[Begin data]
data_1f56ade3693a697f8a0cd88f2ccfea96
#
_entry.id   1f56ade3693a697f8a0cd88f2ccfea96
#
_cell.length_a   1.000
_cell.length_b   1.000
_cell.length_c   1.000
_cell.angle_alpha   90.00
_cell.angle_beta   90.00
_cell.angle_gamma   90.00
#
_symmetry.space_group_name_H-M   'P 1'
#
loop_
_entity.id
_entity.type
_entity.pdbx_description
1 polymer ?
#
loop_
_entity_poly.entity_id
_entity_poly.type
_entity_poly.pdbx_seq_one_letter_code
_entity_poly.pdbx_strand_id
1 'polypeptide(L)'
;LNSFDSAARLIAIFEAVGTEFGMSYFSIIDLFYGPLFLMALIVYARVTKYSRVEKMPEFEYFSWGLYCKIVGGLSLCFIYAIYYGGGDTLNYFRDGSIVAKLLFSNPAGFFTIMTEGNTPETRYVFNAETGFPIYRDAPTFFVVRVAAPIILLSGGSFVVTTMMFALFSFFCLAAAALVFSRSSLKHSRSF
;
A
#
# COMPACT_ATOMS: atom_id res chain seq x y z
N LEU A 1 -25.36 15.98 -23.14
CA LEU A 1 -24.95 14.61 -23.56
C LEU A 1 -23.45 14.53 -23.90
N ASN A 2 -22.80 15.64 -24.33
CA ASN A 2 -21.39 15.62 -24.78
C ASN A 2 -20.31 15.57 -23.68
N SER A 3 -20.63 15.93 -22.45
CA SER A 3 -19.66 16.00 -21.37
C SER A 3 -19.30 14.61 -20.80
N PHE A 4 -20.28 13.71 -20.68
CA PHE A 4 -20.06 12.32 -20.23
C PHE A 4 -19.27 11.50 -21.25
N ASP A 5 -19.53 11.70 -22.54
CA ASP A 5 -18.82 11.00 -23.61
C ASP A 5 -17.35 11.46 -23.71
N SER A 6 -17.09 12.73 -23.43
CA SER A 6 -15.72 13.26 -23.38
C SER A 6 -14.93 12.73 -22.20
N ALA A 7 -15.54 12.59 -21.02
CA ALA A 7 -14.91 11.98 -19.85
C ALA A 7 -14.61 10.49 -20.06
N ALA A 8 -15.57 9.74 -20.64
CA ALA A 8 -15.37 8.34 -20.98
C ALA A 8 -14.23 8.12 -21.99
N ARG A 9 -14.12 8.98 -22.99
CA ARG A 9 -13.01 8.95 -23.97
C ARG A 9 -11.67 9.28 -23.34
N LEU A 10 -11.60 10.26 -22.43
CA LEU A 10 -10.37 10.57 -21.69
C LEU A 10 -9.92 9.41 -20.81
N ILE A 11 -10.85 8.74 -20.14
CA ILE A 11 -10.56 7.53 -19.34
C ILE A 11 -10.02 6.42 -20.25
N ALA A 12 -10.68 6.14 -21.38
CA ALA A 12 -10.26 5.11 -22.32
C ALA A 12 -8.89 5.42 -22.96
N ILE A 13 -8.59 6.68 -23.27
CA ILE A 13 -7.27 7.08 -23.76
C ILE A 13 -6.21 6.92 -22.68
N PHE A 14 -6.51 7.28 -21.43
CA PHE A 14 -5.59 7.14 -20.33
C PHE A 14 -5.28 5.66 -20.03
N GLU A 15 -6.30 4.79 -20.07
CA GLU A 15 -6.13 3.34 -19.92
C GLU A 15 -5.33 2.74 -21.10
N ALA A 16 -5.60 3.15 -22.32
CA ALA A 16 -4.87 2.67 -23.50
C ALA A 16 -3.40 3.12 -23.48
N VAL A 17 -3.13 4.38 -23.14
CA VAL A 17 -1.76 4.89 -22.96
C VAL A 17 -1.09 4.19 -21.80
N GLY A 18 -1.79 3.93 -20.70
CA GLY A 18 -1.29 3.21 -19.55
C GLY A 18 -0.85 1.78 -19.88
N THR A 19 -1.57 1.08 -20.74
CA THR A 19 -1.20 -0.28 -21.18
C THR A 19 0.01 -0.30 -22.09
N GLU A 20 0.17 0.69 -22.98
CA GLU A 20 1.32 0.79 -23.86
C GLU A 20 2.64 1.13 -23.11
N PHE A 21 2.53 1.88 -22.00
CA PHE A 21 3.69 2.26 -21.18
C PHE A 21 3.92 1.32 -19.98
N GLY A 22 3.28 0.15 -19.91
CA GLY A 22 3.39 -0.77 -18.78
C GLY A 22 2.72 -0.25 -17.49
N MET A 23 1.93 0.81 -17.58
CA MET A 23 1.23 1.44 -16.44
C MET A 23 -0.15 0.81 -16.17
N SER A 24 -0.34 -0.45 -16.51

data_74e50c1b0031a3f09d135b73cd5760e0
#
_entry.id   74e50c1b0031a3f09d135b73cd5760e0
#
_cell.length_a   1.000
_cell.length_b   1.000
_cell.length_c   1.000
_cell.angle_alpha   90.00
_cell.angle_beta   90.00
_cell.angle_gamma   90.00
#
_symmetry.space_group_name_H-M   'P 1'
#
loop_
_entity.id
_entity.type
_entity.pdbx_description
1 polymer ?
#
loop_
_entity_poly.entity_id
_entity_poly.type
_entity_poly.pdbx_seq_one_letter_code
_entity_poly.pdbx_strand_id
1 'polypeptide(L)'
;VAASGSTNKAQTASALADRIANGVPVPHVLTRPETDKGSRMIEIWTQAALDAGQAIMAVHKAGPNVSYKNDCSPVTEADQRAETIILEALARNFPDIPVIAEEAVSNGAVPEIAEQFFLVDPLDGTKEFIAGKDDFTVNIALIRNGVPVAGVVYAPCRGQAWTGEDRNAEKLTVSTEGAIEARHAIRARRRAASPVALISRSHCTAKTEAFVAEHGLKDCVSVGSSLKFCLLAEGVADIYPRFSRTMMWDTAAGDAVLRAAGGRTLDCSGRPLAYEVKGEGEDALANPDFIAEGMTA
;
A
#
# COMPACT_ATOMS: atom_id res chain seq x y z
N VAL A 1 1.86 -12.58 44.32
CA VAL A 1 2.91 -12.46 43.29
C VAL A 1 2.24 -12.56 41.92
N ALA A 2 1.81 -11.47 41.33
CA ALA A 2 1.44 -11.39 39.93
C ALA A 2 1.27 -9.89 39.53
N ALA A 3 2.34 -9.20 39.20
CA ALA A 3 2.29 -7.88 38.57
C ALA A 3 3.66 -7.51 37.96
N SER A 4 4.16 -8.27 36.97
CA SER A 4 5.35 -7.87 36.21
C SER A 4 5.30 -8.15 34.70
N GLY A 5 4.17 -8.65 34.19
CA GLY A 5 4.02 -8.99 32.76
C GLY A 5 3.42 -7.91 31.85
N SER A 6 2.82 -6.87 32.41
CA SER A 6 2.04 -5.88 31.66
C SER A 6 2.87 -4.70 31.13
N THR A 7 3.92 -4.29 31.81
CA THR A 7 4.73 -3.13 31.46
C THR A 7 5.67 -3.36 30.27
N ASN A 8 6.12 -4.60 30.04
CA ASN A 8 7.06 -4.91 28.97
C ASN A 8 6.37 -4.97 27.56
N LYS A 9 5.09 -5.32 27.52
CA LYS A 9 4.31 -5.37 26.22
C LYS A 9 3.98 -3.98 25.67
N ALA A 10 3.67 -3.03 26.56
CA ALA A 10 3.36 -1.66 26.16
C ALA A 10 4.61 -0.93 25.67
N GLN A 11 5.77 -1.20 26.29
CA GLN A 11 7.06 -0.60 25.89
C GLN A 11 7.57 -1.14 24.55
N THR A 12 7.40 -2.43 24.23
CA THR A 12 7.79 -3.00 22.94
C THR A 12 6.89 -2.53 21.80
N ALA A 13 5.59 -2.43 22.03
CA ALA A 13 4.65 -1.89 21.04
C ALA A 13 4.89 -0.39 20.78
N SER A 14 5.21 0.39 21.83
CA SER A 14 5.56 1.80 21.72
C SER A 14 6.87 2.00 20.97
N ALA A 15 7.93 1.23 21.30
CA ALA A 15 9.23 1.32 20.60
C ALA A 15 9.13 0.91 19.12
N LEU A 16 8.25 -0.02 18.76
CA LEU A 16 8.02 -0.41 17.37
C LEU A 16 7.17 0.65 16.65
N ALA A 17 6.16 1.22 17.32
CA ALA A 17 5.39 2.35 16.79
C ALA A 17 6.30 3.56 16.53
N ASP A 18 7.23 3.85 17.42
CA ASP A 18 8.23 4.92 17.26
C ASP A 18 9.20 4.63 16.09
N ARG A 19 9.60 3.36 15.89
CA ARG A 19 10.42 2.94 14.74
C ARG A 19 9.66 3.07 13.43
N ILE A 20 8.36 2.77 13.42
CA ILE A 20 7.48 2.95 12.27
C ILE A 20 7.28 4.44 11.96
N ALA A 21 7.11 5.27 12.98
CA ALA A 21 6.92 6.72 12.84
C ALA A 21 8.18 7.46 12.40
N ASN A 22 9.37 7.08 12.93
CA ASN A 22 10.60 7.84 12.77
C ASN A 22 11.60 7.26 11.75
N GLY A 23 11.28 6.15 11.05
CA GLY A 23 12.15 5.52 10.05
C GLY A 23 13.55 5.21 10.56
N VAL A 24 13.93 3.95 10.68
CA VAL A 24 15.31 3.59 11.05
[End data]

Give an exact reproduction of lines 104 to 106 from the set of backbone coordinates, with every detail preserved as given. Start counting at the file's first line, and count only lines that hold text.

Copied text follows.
#
_cell.length_a   1.000
_cell.length_b   1.000